10. G'day Fred, Here on NZs West Coast there is always a nice flat rock or a tree branch handy to put under the stand, as I have to do many a time. Especially when the ground is as soft as it is presently after a long wet Spring. G'day Gold Hound, I just had a look on the Honda Kiwi web site and the Honda CRF150f does look appealing! But as its not road registrable its out of the question for me. While looking around the site I noticed the XR150L which is road registrable ( http://www.hondamotorbikes.co.nz/motorcycles/farm-2-and-4-wheel/2-wheel-farm/xr150/ ). Next time I'm at our Honda shop in Greymouth I'll see if they have one in the shop and try it out for size. And its reasonably priced, which is a big advantage. I have to be careful with bike tyres as it can be very dangerous to use full knobby tyres on the often wet and slippery, tar-sealed roads of the West Coast. It took me some time to find the right tyres for my CT110s. I now use a half knobby tyre that I can safely use both on and off road. I tried road tyres (as used on the postie bikes) some years back and they were disastrous on unsealed roads with lose shingle. I had to go so slow to prevent me coming off I could just as easily have walked. And I found out the hard way that road tyres are more easily punctured than knobby tyres are. Getting a flat and becoming stranded when in a remote area can be near life threatening in NZ, especially during winter. About 10 years ago I spent an entire Christmas day walking out of a remote area (7 hours walking in the hot sun) after getting a flat. And about three years back here on The Coast I got a flat and had to walk the bike out for a about 4 or 5 ks to a main road. But, worse than having an unplanned walk, I must have damaged the rim slightly on the way out ... which I was unaware of at the time. I found out later when I was driving into town one day. I was driving at speed when I lost control of the bike and it suddenly fish tailed all over the road. I then hit the side road barrier which threw me off the bike into the centre of the road. Luckily there were no broken bones, but the next day I was covered from head to toe in bruises (and cuts on my face). What must have caused the crash is that the small rim damaged caused when walking my bike out made the tyre come off the rim when the air pressure was low and I was travelling at some speed. I had to replace nearly half of the bike ... which, thankfully, was insured. Regards, Rob (RKC)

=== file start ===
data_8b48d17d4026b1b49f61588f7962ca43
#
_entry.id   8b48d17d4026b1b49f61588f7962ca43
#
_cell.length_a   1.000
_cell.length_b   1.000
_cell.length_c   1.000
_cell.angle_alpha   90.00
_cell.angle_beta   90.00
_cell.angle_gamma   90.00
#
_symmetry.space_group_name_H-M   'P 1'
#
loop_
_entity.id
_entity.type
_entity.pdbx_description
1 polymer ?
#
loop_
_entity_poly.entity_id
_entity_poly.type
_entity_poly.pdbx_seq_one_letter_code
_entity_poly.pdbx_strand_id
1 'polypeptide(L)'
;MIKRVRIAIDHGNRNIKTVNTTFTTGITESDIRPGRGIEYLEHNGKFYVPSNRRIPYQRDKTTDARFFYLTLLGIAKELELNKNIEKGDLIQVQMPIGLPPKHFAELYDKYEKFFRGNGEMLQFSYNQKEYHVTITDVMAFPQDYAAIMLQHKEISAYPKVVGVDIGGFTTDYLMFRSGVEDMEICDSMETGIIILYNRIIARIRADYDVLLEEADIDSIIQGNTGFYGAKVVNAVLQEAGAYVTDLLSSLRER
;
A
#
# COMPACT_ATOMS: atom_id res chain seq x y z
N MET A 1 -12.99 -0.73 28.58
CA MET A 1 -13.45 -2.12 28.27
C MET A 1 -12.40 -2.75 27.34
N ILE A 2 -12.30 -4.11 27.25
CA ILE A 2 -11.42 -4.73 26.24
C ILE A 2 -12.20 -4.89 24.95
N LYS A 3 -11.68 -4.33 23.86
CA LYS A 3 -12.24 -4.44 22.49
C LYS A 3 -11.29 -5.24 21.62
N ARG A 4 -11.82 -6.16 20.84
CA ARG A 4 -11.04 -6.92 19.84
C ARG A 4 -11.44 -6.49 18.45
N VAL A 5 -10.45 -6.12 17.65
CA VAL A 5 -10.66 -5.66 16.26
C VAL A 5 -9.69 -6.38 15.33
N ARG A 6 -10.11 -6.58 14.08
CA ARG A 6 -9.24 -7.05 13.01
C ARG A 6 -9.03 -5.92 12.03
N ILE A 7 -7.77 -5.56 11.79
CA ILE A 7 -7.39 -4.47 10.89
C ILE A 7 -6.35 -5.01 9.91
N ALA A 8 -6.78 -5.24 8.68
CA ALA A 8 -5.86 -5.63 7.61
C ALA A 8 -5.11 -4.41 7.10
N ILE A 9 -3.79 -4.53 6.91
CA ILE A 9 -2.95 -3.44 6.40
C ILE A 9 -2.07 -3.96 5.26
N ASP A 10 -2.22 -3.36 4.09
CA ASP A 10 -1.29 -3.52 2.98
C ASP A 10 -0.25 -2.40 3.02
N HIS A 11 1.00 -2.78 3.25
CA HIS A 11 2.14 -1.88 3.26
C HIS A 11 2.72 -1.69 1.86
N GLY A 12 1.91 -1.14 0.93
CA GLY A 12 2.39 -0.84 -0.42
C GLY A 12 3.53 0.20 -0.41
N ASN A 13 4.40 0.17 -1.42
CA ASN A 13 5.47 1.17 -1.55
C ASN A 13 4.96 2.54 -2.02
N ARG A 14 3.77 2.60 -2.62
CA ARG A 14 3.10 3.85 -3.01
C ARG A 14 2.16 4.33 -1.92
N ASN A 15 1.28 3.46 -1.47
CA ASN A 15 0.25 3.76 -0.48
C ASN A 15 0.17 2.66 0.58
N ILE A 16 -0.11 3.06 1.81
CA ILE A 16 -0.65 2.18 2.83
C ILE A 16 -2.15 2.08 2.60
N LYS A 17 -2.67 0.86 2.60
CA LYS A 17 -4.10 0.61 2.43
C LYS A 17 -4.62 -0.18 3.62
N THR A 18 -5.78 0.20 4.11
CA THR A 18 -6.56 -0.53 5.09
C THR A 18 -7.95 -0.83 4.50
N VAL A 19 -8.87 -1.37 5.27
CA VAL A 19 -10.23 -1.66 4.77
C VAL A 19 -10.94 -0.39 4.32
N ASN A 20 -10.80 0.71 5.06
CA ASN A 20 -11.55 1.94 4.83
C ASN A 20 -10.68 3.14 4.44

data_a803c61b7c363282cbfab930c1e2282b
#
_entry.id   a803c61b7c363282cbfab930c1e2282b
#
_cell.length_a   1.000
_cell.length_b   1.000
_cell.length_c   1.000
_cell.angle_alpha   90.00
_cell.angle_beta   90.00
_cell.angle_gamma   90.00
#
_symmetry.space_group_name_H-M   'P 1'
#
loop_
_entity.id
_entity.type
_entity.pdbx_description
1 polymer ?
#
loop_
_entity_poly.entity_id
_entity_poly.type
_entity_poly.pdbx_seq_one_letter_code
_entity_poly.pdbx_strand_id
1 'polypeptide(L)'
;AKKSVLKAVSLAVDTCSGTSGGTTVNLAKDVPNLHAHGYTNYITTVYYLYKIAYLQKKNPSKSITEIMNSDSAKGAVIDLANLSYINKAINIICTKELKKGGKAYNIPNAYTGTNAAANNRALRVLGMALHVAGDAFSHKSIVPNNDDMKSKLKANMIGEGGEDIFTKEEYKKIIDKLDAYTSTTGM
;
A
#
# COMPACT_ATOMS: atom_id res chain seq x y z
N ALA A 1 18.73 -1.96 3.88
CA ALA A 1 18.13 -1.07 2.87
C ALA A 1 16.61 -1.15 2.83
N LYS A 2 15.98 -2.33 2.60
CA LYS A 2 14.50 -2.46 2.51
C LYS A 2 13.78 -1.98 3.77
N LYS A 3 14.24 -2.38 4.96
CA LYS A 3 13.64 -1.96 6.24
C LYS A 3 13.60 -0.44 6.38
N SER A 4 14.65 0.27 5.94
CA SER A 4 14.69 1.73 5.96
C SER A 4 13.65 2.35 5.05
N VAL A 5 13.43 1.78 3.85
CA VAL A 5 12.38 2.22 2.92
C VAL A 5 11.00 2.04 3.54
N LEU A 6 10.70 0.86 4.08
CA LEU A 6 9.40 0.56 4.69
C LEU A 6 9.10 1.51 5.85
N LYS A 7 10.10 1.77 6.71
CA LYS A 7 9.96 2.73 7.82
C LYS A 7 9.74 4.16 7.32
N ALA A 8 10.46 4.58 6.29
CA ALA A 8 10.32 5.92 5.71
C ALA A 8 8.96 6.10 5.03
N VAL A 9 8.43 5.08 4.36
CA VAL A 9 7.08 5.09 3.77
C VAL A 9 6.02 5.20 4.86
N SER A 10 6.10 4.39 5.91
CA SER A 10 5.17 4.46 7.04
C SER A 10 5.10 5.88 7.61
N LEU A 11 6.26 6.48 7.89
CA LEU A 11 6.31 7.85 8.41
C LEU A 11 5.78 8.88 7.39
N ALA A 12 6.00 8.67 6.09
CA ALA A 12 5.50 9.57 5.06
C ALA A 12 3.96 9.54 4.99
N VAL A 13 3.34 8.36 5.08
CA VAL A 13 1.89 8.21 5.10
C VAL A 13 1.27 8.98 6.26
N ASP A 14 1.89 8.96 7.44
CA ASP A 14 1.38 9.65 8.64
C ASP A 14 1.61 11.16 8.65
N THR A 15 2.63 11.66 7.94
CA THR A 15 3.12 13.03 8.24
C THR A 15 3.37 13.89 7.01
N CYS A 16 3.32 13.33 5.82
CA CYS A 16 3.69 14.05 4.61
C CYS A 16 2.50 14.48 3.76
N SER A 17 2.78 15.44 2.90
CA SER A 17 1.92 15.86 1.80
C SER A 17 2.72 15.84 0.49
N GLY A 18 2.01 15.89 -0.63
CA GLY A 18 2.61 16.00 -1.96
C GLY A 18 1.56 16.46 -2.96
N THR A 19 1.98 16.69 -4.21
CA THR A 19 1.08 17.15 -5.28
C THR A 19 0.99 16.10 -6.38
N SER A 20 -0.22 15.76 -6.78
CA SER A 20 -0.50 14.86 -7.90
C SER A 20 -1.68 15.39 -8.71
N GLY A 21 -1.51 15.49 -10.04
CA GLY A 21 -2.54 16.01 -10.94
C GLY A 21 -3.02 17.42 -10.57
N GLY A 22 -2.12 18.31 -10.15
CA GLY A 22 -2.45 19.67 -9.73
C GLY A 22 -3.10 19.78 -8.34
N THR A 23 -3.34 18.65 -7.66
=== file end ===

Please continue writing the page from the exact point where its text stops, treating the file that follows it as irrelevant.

11. G'day Gold Hound, The reliability of Honda motor bikes is phenomenal! And it would be the reliability, more than anything else, that has made the Honda Club the biggest selling bike in history. I just hope that is not going to change now Honda is manufacturing in China. There have been many times I could have done with the few extra HP of a 150cc bike. But the extra weight of a conventional trail bike is not worth the extra HP for me, personally. And conventional trail bikes sit too high for me to be comfortable when navigating tight and tricky terrain. Might be OK if I was over 6 foot tall ... but I'm not. Its too far to fall when sitting high. I've come off a few times and the only injury has ever been bruising. The step-through aspect of the CT110 makes it much easier to stay upright in tight spots. And being clutch-less is really handy. When I was in the Palmer river area (Queensland) in the 1980s one of the guys with us had a small monkey bike. But it was not particularly useful because it was so small. I first learnt of postie bikes in Queensland when a Queensland farmer recommended them to me. He had used one when he had a plantation in PNG and had found that they would get through mud better than anything else, and if they did get stuck they were light enough to be lifted out more easily than a lager trail bike. Regards, Rob (RKC)